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Causal link between n-3 polyunsaturated fatty acid deficiency and motivation deficits

Abstract : Reward-processing impairment is a common symptomatic dimension of several psychiatric disorders. However, whether the underlying pathological mechanisms are common is unknown. Herein, we asked if the decrease in the n-3 polyunsaturated fatty acid (PUFA) lipid species, consistently described in these pathologies, could underlie reward-processing deficits. We show that reduced n-3 PUFA biostatus in mice leads to selective motivational impairments. Electrophysiological recordings revealed increased collateral inhibition of dopamine D2 receptor-expressing medium spiny neurons (D2-MSNs) onto dopamine D1 receptor-expressing MSNs in the nucleus accumbens, a main brain region for the modulation of motivation. Strikingly, transgenically preventing n-3 PUFA deficiency selectively in D2-expressing neurons normalizes MSN collateral inhibition and enhances motivation. These results constitute the first demonstration of a causal link between a behavioral deficit and n-3 PUFA decrease in a discrete neuronal population and suggest that lower n-3 PUFA biostatus in psychopathologies could participate in the etiology of reward-related symptoms.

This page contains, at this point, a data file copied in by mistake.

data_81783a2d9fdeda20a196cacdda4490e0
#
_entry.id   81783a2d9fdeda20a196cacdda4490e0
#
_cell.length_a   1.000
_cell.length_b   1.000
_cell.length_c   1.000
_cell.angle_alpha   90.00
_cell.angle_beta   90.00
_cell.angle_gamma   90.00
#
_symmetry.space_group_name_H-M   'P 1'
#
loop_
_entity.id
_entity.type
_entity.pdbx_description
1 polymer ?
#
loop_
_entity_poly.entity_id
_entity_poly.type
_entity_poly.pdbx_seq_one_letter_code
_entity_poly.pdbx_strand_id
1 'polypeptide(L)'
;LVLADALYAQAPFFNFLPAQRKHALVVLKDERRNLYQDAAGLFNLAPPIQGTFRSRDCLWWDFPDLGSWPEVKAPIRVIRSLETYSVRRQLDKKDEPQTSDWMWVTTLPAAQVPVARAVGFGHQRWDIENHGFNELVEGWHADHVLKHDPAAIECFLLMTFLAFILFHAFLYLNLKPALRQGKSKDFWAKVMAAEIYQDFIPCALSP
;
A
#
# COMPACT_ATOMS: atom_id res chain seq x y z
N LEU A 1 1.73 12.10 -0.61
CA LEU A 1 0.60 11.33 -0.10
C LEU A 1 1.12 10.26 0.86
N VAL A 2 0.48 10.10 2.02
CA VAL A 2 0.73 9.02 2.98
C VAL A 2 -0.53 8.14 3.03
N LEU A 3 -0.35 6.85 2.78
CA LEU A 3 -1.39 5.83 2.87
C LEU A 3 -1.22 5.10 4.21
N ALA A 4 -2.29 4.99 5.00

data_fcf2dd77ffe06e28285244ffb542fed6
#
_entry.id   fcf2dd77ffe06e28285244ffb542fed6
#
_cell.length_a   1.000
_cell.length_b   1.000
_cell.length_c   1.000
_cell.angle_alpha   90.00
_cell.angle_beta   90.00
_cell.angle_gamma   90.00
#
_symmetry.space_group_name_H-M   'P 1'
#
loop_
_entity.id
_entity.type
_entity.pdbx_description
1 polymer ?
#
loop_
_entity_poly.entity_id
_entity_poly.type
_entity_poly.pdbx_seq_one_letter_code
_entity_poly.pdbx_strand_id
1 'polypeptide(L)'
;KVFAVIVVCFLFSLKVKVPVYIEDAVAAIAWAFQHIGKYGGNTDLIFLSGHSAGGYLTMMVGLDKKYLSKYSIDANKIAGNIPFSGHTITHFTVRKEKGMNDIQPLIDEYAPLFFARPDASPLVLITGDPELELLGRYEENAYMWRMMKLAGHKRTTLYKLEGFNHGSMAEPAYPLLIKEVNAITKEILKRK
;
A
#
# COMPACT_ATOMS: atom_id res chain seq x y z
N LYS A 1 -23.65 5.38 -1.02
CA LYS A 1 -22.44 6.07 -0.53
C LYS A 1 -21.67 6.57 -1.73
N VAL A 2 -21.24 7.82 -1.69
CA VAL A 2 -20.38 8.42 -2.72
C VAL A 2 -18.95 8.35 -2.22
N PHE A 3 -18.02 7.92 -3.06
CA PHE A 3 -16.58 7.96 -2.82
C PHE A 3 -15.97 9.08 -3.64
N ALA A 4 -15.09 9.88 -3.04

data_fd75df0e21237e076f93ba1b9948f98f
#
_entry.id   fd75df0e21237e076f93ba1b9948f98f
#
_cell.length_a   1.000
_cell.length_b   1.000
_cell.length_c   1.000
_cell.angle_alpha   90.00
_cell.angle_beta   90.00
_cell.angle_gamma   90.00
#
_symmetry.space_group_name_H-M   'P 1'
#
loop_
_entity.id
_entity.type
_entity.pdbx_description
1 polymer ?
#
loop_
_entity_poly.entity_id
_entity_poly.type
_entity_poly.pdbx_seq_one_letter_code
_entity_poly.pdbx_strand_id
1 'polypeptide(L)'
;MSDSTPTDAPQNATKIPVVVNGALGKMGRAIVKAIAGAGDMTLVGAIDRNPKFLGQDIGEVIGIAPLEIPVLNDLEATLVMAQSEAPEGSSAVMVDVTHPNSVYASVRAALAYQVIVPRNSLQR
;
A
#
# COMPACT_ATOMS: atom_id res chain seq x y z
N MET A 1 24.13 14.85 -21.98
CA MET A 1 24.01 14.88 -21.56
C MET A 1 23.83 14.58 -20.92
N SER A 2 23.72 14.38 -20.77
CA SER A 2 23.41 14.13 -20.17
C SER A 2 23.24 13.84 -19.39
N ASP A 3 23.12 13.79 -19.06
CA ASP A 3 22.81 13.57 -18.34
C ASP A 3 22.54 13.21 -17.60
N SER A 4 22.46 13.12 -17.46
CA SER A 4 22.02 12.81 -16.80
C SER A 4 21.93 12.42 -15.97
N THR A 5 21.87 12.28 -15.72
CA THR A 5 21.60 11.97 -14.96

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Contributor : Marion Desailly Connect in order to contact the contributor
Submitted on : Wednesday, April 22, 2020 - 10:38:21 AM
Last modification on : Friday, September 17, 2021 - 2:32:03 PM

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Fabien Ducrocq, Roman Walle, Andrea Contini, Asma Oummadi, Baptiste Caraballo, et al.. Causal link between n-3 polyunsaturated fatty acid deficiency and motivation deficits. Cell Metabolism, Elsevier, 2020, 31 (4), pp.755-772. ⟨10.1016/j.cmet.2020.02.012⟩. ⟨hal-02550371⟩



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